Date of Graduation
Master of Natural and Applied Science in Agriculture
College of Agriculture
red kangaroo, leuprolide, testosterone, ethogram, contraception
Members of the kangaroo family (Macropodidae), including the red kangaroo (Macropus rufus), are maintained in captive situations in parks and zoological institutions throughout the United States and the rest of the world. Kangaroos are prolific reproducers when adequate food and water are available and as a result, can become overpopulated in a short period of time; because of this there are needs for ways to control this captive population. This research was conducted to find nonlethal methods of dealing with reproductive management of red kanraroos as traditional lethal methods have become less acceptable to the general public. This case study was conducted on a male red kangaroo (Macropus rufus) housed at Dickerson Park Zoo in Springfield, Missouri. Leuprolide was given for a period of six months. Both serum and fecal samples were collected to validate testosterone immunoassays. After validation, blood was collected once weekly and fecal samples were collected three times per week for a period of six months. These samples were analyzed and the results indicated treatment with Leuprolide failed to bring testosterone down to levels necessary for temporary contraception in this case study. A behavioral ethogram was also compiled to compare testosterone levels to breeding behavior, aggressiveness, and activity levels and did show a decrease in breeding behavior and aggressiveness. This suggests that there may have been some desensitization that was sufficient to inhibit LH surges but it was not adequate to prevent basal secretion of LH.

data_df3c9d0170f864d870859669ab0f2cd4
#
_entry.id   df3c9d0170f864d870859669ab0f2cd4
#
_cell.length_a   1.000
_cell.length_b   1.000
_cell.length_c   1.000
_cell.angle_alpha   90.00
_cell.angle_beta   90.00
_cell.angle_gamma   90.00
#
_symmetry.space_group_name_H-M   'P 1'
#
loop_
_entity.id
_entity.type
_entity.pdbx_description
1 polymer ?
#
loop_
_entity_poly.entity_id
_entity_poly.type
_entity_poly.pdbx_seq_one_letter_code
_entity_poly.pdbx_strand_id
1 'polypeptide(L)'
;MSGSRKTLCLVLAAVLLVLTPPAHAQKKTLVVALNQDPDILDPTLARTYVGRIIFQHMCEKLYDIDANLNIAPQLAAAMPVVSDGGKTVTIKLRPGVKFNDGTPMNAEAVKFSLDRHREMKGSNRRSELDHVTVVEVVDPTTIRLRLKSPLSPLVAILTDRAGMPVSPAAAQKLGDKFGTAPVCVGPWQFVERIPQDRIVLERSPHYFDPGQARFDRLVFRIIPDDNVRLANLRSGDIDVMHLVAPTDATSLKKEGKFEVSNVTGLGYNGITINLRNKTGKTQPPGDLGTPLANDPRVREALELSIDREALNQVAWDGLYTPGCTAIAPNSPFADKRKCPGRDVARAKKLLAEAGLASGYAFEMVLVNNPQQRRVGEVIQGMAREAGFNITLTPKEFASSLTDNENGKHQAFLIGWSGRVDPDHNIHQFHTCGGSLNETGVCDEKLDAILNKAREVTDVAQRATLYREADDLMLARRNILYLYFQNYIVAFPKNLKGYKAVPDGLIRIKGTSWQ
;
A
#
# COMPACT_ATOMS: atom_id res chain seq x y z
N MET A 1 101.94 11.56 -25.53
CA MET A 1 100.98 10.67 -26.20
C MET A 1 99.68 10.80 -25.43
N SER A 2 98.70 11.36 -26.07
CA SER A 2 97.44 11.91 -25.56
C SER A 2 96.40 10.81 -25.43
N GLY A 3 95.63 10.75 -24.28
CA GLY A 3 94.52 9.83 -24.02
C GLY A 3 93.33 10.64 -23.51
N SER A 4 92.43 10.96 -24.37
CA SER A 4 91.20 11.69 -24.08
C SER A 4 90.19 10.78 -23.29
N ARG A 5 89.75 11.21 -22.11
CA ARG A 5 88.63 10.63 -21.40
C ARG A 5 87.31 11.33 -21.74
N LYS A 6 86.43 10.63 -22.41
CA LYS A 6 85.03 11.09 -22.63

© Ken Dale Harmon
Harmon, Ken Dale, "Leuprolide and Its Use as a Reversible Contraceptive in Male Red Kangaroos (Macropus Rufus)" (2014). MSU Graduate Theses. 2999.